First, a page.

isotopes of hydrogen

Nissa has a master's degree in chemistry and has taught high school science and college-level chemistry.

When we look at the atomic number of an element on the periodic table, we may not know it, but these elements can have isotopes. This depends on the number of neutrons. In this lesson, we will learn about the three isotopes of hydrogen.
What are isotopes?
Imagine identical twins or identical triplets: they all look the same on the outside, but when we look closer, we notice small physical differences, such as their fingerprints. Also, as we get to know them more individually, we will notice subtle differences in their preferences and personalities.

Let's compare these identical twins and triplets with the isotopes of an element. Like twins and triplets, we can think of isotopes as different versions of an element. Isotopes are different versions of the same element that have the same atomic number but different number of neutrons. Because the number of neutrons is different, they also have different atomic masses, the total number of protons and neutrons combined.


As an example, let's take a look at hydrogen isotopes. Hydrogen has three isotopes: hydrogen-1 (protium), hydrogen-2 (deuterium), and hydrogen-3 (tritium). In the following illustration, we can see subscripts and superscripts. The superscripts 1, 2, and 3 written before H are the atomic masses of hydrogen isotopes, and the subscript 1 is the atomic number. We can see here that the atomic numbers (or number of protons) of hydrogen isotopes are the same, but their neutrons and atomic masses are different.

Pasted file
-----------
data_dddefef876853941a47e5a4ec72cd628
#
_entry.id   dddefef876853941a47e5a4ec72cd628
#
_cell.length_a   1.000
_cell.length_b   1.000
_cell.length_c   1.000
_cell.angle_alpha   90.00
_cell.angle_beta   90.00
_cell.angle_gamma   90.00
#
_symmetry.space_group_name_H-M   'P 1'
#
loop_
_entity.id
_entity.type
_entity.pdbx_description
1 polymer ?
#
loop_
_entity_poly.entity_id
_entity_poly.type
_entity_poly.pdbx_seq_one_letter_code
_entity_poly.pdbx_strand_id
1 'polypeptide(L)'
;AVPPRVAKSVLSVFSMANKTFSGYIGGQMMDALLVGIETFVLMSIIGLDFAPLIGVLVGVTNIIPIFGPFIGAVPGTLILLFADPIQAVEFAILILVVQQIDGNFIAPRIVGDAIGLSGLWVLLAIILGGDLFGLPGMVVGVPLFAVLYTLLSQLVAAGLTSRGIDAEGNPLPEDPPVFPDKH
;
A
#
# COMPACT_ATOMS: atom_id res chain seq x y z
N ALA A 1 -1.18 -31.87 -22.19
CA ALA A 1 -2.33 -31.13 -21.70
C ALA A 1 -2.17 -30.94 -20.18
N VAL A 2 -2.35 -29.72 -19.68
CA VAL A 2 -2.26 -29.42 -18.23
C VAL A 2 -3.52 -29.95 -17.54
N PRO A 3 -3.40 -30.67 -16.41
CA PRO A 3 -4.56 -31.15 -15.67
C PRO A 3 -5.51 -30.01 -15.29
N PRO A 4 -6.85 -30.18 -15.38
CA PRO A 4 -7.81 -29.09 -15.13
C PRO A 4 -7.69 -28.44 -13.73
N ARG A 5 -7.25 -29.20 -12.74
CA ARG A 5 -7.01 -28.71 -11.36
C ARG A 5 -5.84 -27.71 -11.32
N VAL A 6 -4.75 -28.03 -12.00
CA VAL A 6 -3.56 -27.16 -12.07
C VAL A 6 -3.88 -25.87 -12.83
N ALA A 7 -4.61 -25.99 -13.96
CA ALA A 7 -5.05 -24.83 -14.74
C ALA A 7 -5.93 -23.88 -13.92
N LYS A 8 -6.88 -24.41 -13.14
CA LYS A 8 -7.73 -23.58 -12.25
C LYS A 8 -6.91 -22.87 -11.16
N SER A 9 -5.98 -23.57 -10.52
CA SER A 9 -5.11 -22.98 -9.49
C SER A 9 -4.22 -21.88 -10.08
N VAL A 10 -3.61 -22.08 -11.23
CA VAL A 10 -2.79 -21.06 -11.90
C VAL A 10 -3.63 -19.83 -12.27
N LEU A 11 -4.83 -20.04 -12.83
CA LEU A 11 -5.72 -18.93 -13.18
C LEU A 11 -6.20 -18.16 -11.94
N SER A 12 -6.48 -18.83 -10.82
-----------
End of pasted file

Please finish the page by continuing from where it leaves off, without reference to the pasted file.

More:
Three isotopes of hydrogen
Previously, we have shown the three isotopes of hydrogen: protium, deuterium, and tritium. Protium is also known as hydrogen-1, deuterium is also known as hydrogen-2, and tritium is also known as hydrogen-3.

Let's compare how these hydrogen atoms differ in the following table. We can see that for symbols, the superscripts before H are the atomic mass and the subscripts are the number of protons or the atomic number. Protium is also called hydrogen-1. The same is true for the other two isotopes of hydrogen.

Three isotopes of hydrogen

The three isotopes of hydrogen are illustrated here:

Illustration: Hydrogen Isotopes

In addition to the number of neutrons and the atomic number, these hydrogen isotopes also differ in terms of their natural abundance. When we say natural abundance, for isotopes, this refers to the abundance of that isotope found on the planet. The natural abundances of hydrogen isotopes are shown in the following table.

Hydrogen isotopes: natural abundance

Protium (hydrogen-1) has an atomic mass of 1.00782504 and is a stable isotope. It has a proton and it has no neutrons. Protium is also known as ordinary hydrogen. In terms of its natural abundance, it is the most common of all hydrogen isotopes.

Deuterium (hydrogen-2) is the second most abundant isotope of hydrogen, constituting 0.0026 to 0.0184% of the hydrogen found naturally on Earth. Its atomic mass is 2.01410178 and it has one proton and one neutron. Because the nucleus of deuterium is twice as heavy as that of protium, deuterium is also known as "heavy hydrogen." This was discovered in 1931 by an American chemist named Harold C. Urey.